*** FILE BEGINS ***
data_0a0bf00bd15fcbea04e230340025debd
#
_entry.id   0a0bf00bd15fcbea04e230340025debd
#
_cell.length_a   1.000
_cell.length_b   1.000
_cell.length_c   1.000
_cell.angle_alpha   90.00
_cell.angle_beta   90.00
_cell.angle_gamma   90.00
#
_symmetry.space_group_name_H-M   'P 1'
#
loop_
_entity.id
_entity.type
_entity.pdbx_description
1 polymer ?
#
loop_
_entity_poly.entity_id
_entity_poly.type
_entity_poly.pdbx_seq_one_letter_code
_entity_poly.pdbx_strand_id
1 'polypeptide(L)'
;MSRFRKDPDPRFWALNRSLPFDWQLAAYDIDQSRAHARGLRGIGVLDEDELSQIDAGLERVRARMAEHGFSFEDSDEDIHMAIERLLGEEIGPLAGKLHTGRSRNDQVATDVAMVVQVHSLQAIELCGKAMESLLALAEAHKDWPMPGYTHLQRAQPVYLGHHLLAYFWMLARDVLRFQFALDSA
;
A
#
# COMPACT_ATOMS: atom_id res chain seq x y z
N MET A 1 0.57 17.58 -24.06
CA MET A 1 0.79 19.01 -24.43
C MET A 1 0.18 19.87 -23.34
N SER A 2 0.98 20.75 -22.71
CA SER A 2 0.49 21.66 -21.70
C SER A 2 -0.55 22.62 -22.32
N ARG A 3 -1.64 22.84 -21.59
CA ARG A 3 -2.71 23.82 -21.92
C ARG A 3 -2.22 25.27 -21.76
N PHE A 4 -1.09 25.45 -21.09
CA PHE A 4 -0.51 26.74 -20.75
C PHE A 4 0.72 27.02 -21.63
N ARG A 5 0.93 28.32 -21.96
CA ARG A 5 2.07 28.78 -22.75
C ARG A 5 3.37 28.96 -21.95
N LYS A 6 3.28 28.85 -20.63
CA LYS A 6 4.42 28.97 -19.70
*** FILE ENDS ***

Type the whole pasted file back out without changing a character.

data_0a0bf00bd15fcbea04e230340025debd
#
_entry.id   0a0bf00bd15fcbea04e230340025debd
#
_cell.length_a   1.000
_cell.length_b   1.000
_cell.length_c   1.000
_cell.angle_alpha   90.00
_cell.angle_beta   90.00
_cell.angle_gamma   90.00
#
_symmetry.space_group_name_H-M   'P 1'
#
loop_
_entity.id
_entity.type
_entity.pdbx_description
1 polymer ?
#
loop_
_entity_poly.entity_id
_entity_poly.type
_entity_poly.pdbx_seq_one_letter_code
_entity_poly.pdbx_strand_id
1 'polypeptide(L)'
;MSRFRKDPDPRFWALNRSLPFDWQLAAYDIDQSRAHARGLRGIGVLDEDELSQIDAGLERVRARMAEHGFSFEDSDEDIHMAIERLLGEEIGPLAGKLHTGRSRNDQVATDVAMVVQVHSLQAIELCGKAMESLLALAEAHKDWPMPGYTHLQRAQPVYLGHHLLAYFWMLARDVLRFQFALDSA
;
A
#
# COMPACT_ATOMS: atom_id res chain seq x y z
N MET A 1 0.57 17.58 -24.06
CA MET A 1 0.79 19.01 -24.43
C MET A 1 0.18 19.87 -23.34
N SER A 2 0.98 20.75 -22.71
CA SER A 2 0.49 21.66 -21.70
C SER A 2 -0.55 22.62 -22.32
N ARG A 3 -1.64 22.84 -21.59
CA ARG A 3 -2.71 23.82 -21.92
C ARG A 3 -2.22 25.27 -21.76
N PHE A 4 -1.09 25.45 -21.09
CA PHE A 4 -0.51 26.74 -20.75
C PHE A 4 0.72 27.02 -21.63
N ARG A 5 0.93 28.32 -21.96
CA ARG A 5 2.07 28.78 -22.75
C ARG A 5 3.37 28.96 -21.95
N LYS A 6 3.28 28.85 -20.63
CA LYS A 6 4.42 28.97 -19.70